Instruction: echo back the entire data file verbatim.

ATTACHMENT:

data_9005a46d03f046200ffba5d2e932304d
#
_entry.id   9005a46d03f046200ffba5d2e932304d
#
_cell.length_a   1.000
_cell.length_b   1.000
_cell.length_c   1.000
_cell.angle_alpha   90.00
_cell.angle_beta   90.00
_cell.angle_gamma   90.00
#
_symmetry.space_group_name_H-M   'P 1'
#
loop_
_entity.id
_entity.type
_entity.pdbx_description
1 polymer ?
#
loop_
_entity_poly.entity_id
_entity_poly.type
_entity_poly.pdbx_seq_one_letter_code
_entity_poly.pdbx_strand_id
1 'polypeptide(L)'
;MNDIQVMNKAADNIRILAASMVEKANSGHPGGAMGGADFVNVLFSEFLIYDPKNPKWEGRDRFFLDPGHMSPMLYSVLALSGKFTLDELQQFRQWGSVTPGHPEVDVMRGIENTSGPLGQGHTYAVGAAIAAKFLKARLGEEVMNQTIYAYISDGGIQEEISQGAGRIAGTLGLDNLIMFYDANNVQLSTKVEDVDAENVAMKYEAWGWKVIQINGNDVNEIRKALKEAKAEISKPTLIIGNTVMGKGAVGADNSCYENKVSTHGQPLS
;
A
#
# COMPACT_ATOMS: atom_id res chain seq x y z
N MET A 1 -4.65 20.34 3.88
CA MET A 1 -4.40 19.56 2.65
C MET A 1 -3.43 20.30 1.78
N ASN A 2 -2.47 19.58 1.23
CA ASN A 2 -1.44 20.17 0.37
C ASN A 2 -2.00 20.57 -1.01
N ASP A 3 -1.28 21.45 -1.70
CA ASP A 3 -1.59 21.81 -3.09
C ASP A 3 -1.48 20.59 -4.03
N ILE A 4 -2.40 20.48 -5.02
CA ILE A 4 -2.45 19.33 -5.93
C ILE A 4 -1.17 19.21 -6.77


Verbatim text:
data_9005a46d03f046200ffba5d2e932304d
#
_entry.id   9005a46d03f046200ffba5d2e932304d
#
_cell.length_a   1.000
_cell.length_b   1.000
_cell.length_c   1.000
_cell.angle_alpha   90.00
_cell.angle_beta   90.00
_cell.angle_gamma   90.00
#
_symmetry.space_group_name_H-M   'P 1'
#
loop_
_entity.id
_entity.type
_entity.pdbx_description
1 polymer ?
#
loop_
_entity_poly.entity_id
_entity_poly.type
_entity_poly.pdbx_seq_one_letter_code
_entity_poly.pdbx_strand_id
1 'polypeptide(L)'
;MNDIQVMNKAADNIRILAASMVEKANSGHPGGAMGGADFVNVLFSEFLIYDPKNPKWEGRDRFFLDPGHMSPMLYSVLALSGKFTLDELQQFRQWGSVTPGHPEVDVMRGIENTSGPLGQGHTYAVGAAIAAKFLKARLGEEVMNQTIYAYISDGGIQEEISQGAGRIAGTLGLDNLIMFYDANNVQLSTKVEDVDAENVAMKYEAWGWKVIQINGNDVNEIRKALKEAKAEISKPTLIIGNTVMGKGAVGADNSCYENKVSTHGQPLS
;
A
#
# COMPACT_ATOMS: atom_id res chain seq x y z
N MET A 1 -4.65 20.34 3.88
CA MET A 1 -4.40 19.56 2.65
C MET A 1 -3.43 20.30 1.78
N ASN A 2 -2.47 19.58 1.23
CA ASN A 2 -1.44 20.17 0.37
C ASN A 2 -2.00 20.57 -1.01
N ASP A 3 -1.28 21.45 -1.70
CA ASP A 3 -1.59 21.81 -3.09
C ASP A 3 -1.48 20.59 -4.03
N ILE A 4 -2.40 20.48 -5.02
CA ILE A 4 -2.45 19.33 -5.93
C ILE A 4 -1.17 19.21 -6.77